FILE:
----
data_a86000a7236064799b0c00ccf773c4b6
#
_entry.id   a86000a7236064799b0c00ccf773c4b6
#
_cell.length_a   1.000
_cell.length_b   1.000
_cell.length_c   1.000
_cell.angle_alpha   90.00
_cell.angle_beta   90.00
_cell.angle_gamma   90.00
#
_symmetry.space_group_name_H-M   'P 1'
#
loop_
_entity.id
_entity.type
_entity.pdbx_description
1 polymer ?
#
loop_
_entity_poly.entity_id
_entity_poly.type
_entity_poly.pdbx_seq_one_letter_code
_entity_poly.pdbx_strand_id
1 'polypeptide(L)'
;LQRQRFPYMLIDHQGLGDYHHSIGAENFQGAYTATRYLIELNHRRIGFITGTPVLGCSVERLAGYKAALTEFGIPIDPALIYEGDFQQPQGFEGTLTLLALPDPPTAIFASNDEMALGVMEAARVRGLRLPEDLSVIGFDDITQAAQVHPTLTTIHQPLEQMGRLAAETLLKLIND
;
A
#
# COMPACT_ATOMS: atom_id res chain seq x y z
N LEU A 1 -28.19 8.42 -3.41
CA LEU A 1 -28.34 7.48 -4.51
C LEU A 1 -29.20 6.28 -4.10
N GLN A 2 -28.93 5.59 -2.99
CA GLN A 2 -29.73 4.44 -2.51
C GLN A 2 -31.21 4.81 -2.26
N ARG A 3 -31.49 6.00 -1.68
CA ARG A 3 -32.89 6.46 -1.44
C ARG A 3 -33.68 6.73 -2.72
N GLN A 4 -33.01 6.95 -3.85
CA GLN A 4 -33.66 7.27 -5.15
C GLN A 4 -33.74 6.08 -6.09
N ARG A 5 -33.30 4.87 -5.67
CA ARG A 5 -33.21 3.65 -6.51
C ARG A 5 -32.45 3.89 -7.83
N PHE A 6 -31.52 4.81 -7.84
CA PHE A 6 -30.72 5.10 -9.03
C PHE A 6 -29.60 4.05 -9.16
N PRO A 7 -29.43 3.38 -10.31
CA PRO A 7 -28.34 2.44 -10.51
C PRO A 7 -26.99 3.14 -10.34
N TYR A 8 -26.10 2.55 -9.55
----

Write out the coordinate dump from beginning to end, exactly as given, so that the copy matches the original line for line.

data_a86000a7236064799b0c00ccf773c4b6
#
_entry.id   a86000a7236064799b0c00ccf773c4b6
#
_cell.length_a   1.000
_cell.length_b   1.000
_cell.length_c   1.000
_cell.angle_alpha   90.00
_cell.angle_beta   90.00
_cell.angle_gamma   90.00
#
_symmetry.space_group_name_H-M   'P 1'
#
loop_
_entity.id
_entity.type
_entity.pdbx_description
1 polymer ?
#
loop_
_entity_poly.entity_id
_entity_poly.type
_entity_poly.pdbx_seq_one_letter_code
_entity_poly.pdbx_strand_id
1 'polypeptide(L)'
;LQRQRFPYMLIDHQGLGDYHHSIGAENFQGAYTATRYLIELNHRRIGFITGTPVLGCSVERLAGYKAALTEFGIPIDPALIYEGDFQQPQGFEGTLTLLALPDPPTAIFASNDEMALGVMEAARVRGLRLPEDLSVIGFDDITQAAQVHPTLTTIHQPLEQMGRLAAETLLKLIND
;
A
#
# COMPACT_ATOMS: atom_id res chain seq x y z
N LEU A 1 -28.19 8.42 -3.41
CA LEU A 1 -28.34 7.48 -4.51
C LEU A 1 -29.20 6.28 -4.10
N GLN A 2 -28.93 5.59 -2.99
CA GLN A 2 -29.73 4.44 -2.51
C GLN A 2 -31.21 4.81 -2.26
N ARG A 3 -31.49 6.00 -1.68
CA ARG A 3 -32.89 6.46 -1.44
C ARG A 3 -33.68 6.73 -2.72
N GLN A 4 -33.01 6.95 -3.85
CA GLN A 4 -33.66 7.27 -5.15
C GLN A 4 -33.74 6.08 -6.09
N ARG A 5 -33.30 4.87 -5.67
CA ARG A 5 -33.21 3.65 -6.51
C ARG A 5 -32.45 3.89 -7.83
N PHE A 6 -31.52 4.81 -7.84
CA PHE A 6 -30.72 5.10 -9.03
C PHE A 6 -29.60 4.05 -9.16
N PRO A 7 -29.43 3.38 -10.31
CA PRO A 7 -28.34 2.44 -10.51
C PRO A 7 -26.99 3.14 -10.34
N TYR A 8 -26.10 2.55 -9.55